Date of Award

5-1-2010

Degree Name

Master of Science

Department

Geology

First Advisor

Esling, Steven

Second Advisor

Grimley, Dave

Abstract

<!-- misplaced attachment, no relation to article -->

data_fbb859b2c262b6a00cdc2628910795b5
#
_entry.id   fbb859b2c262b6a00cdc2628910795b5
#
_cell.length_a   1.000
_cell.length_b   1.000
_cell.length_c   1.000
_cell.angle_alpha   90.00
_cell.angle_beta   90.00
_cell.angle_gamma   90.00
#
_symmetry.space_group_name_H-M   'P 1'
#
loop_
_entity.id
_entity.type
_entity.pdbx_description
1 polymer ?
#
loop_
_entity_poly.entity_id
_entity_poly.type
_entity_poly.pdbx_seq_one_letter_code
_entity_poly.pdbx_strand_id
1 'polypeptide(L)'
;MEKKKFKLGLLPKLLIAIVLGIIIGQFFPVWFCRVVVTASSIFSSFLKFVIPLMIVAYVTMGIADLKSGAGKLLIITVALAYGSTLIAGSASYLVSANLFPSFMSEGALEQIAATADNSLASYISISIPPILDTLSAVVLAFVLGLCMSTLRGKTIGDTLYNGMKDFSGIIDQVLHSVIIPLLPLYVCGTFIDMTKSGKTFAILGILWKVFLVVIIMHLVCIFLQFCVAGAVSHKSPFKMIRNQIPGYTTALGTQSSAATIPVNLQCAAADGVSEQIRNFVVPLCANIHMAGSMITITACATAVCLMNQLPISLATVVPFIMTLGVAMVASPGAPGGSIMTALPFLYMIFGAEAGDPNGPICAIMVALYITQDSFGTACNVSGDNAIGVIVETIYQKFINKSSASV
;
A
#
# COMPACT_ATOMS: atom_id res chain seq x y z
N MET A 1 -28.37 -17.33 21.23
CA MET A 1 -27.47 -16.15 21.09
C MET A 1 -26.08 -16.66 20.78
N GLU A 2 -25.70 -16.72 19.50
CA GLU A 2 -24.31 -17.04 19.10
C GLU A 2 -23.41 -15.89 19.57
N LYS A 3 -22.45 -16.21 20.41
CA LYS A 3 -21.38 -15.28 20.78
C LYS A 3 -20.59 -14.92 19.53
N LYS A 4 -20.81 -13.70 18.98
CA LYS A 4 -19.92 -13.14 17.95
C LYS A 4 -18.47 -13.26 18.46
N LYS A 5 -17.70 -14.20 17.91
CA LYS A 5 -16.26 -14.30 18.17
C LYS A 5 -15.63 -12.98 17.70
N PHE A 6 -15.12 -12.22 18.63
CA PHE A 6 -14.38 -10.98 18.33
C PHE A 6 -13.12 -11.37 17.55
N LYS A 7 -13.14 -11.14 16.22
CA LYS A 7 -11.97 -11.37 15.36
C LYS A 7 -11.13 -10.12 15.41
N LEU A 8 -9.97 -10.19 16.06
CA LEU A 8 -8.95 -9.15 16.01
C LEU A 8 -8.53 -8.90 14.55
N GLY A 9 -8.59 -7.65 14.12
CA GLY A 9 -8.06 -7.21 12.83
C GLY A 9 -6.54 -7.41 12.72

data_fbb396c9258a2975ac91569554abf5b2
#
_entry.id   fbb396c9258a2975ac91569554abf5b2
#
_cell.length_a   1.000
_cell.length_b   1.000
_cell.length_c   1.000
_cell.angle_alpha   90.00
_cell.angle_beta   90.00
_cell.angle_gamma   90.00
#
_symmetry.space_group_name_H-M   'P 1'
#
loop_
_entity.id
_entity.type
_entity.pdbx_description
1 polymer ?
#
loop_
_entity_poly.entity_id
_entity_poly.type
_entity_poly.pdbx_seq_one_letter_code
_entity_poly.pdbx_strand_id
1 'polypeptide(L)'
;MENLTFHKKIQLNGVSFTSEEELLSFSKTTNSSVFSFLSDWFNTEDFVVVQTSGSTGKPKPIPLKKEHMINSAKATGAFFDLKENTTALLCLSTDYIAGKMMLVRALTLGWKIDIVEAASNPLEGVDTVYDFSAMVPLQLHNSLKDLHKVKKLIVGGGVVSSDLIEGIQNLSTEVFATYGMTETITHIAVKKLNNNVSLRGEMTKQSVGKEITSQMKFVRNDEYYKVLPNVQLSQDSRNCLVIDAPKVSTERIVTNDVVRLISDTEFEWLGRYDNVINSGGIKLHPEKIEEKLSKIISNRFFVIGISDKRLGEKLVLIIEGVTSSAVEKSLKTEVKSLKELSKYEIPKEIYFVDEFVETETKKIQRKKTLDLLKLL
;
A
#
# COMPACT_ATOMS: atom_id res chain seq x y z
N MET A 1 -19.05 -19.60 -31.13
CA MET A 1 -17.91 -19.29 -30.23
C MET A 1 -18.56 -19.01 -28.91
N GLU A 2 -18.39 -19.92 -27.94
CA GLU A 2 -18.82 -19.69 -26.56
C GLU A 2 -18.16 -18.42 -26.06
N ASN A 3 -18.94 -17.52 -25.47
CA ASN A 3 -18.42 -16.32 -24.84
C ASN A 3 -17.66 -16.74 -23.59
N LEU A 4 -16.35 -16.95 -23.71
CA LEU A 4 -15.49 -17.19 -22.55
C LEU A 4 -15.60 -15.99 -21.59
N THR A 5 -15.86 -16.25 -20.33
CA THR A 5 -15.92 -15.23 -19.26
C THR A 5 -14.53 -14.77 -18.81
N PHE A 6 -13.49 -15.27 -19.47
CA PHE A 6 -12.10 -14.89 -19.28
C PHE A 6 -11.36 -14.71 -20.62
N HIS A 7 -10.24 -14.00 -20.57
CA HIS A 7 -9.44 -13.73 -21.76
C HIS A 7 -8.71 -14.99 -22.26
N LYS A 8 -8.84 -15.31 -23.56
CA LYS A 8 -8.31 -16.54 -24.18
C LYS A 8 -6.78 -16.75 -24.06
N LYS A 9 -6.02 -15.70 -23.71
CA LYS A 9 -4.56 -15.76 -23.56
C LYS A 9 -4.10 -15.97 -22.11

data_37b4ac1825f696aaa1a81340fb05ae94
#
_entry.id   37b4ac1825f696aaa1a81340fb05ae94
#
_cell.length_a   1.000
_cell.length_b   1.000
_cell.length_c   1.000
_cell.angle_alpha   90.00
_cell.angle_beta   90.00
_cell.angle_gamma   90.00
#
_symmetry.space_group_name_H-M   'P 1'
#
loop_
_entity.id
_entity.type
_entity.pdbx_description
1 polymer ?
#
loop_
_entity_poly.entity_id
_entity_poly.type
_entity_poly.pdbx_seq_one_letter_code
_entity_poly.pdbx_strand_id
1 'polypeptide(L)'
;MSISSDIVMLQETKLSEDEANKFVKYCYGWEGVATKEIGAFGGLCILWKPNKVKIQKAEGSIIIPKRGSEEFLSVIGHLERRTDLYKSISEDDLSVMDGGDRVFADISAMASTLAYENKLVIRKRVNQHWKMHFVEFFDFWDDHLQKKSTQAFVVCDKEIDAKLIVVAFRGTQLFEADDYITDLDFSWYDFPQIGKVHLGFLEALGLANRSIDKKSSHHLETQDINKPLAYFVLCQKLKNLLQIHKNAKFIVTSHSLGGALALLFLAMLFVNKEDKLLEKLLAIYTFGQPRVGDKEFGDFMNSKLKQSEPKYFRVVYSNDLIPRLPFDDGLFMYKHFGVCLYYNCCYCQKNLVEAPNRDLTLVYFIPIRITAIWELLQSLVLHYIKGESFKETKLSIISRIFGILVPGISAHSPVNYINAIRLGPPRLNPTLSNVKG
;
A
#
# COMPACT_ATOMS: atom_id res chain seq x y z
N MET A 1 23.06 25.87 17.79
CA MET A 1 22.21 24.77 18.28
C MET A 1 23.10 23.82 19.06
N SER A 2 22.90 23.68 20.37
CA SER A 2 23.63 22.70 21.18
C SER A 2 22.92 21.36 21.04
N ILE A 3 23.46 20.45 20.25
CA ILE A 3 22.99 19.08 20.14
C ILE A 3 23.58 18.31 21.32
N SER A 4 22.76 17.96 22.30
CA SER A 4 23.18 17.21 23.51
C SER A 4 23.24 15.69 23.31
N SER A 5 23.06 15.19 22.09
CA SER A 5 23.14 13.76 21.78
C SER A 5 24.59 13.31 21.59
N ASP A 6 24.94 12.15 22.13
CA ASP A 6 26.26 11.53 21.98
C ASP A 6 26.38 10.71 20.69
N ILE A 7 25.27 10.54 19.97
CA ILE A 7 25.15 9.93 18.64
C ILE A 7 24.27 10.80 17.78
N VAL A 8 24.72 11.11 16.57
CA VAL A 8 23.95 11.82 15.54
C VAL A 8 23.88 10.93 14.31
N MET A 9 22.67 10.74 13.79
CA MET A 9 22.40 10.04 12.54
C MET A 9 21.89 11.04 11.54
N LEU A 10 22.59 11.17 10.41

Giddings cores on upland areas indicate the Evansville Quadrangle includes both pre-Illinois and Illinois Episode glacial ice advances. Upland stratigraphy predominantly consists of Wisconsin Episode loess overlying Illinois Episode diamicton overlying bedrock or bedrock residuum. At one site in the northern part of the quadrangle, pre-Illinois diamicton is distinguished from Illinois diamicton by the presence of the Yarmouth Geosol. Pre-Illinois and Illinois Episode glacial boundaries (or diamicton boundaries) exist in the Evansville Quadrangle. The pre-Illinois Episode diamicton boundary includes the northern portion of the quadrangle, whereas the Illinois Episode diamicton boundary exists below 167.6 m (550 feet) on the uplands in the southern part of the quadrangle. However, Illinois Episode ice may have advanced farther south at lower elevations in the Kaskaskia River valley. The Kaskaskia River valley contains a modern floodplain, as well as at least three separate terraces resulting from alternating periods of aggradation and incision in the Kaskaskia Valley. The uppermost terrace is an Illinois Episode terrace occurring from approximately 129.5 - 134.1+ m (425 - 440+ feet), and consists of Peoria Silt overlying Roxana Silt overlying outwash sands of the Pearl Formation. The middle terrace is Wisconsin Episode in age occurring from 121.9 - 129.5 m (400 - 425 feet), and consists of the Peoria Silt overlying the Equality Formation. The Equality Formation was deposited in a slackwater lake that formed as a result of backflooding of the Kaskaskia River during flooding events of the Mississippi River. A low terrace and floodplain are Holocene in age. The Holocene terrace occurs from 117.3 - 121.9 m (385 - 400 feet), and consists of thin Cahokia Formation (clayey facies) overlying the Equality Formation. This terrace represents a back swamp created as slackwater lake levels rose in the Kaskaskia Valley. Finally, a floodplain deposit of the Kaskaskia River occurs at 117.3 m (385 feet) or less. Bedrock exposures are relatively limited but were observed in stream beds, such as Little Nine Mile Creek (a tributary stream of the Kaskaskia River) in the southeastern part of the quadrangle. Exposed bedrock also occurs along the bluffs of the Mississippi River and could occur in sinkholes close to the land surface, although sinkhole geology was not investigated for this study.

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